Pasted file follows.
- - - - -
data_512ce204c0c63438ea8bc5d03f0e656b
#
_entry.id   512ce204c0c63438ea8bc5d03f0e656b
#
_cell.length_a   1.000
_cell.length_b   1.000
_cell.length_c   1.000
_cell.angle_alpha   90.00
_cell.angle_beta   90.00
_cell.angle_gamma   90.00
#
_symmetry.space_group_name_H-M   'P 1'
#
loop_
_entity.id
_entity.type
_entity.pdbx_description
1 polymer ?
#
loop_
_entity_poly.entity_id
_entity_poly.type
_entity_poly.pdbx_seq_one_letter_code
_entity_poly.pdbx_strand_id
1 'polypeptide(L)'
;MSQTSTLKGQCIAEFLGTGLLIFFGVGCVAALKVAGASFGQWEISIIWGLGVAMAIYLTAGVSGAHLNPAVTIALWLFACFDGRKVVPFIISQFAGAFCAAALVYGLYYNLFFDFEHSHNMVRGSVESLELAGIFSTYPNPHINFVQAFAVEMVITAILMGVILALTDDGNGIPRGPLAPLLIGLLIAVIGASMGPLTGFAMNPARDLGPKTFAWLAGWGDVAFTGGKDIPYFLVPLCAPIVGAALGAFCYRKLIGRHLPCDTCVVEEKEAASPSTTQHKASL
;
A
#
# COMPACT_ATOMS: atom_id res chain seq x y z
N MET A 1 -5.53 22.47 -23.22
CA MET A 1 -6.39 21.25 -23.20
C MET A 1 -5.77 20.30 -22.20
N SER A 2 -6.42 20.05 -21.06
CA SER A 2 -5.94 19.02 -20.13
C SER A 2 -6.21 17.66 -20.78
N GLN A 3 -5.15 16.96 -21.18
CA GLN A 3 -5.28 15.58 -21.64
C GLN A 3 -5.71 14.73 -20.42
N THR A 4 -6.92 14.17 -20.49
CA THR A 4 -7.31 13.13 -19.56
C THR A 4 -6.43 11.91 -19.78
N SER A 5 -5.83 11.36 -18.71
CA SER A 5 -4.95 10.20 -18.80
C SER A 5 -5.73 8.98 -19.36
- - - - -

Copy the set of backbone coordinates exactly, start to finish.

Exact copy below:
data_512ce204c0c63438ea8bc5d03f0e656b
#
_entry.id   512ce204c0c63438ea8bc5d03f0e656b
#
_cell.length_a   1.000
_cell.length_b   1.000
_cell.length_c   1.000
_cell.angle_alpha   90.00
_cell.angle_beta   90.00
_cell.angle_gamma   90.00
#
_symmetry.space_group_name_H-M   'P 1'
#
loop_
_entity.id
_entity.type
_entity.pdbx_description
1 polymer ?
#
loop_
_entity_poly.entity_id
_entity_poly.type
_entity_poly.pdbx_seq_one_letter_code
_entity_poly.pdbx_strand_id
1 'polypeptide(L)'
;MSQTSTLKGQCIAEFLGTGLLIFFGVGCVAALKVAGASFGQWEISIIWGLGVAMAIYLTAGVSGAHLNPAVTIALWLFACFDGRKVVPFIISQFAGAFCAAALVYGLYYNLFFDFEHSHNMVRGSVESLELAGIFSTYPNPHINFVQAFAVEMVITAILMGVILALTDDGNGIPRGPLAPLLIGLLIAVIGASMGPLTGFAMNPARDLGPKTFAWLAGWGDVAFTGGKDIPYFLVPLCAPIVGAALGAFCYRKLIGRHLPCDTCVVEEKEAASPSTTQHKASL
;
A
#
# COMPACT_ATOMS: atom_id res chain seq x y z
N MET A 1 -5.53 22.47 -23.22
CA MET A 1 -6.39 21.25 -23.20
C MET A 1 -5.77 20.30 -22.20
N SER A 2 -6.42 20.05 -21.06
CA SER A 2 -5.94 19.02 -20.13
C SER A 2 -6.21 17.66 -20.78
N GLN A 3 -5.15 16.96 -21.18
CA GLN A 3 -5.28 15.58 -21.64
C GLN A 3 -5.71 14.73 -20.42
N THR A 4 -6.92 14.17 -20.49
CA THR A 4 -7.31 13.13 -19.56
C THR A 4 -6.43 11.91 -19.78
N SER A 5 -5.83 11.36 -18.71
CA SER A 5 -4.95 10.20 -18.80
C SER A 5 -5.73 8.98 -19.36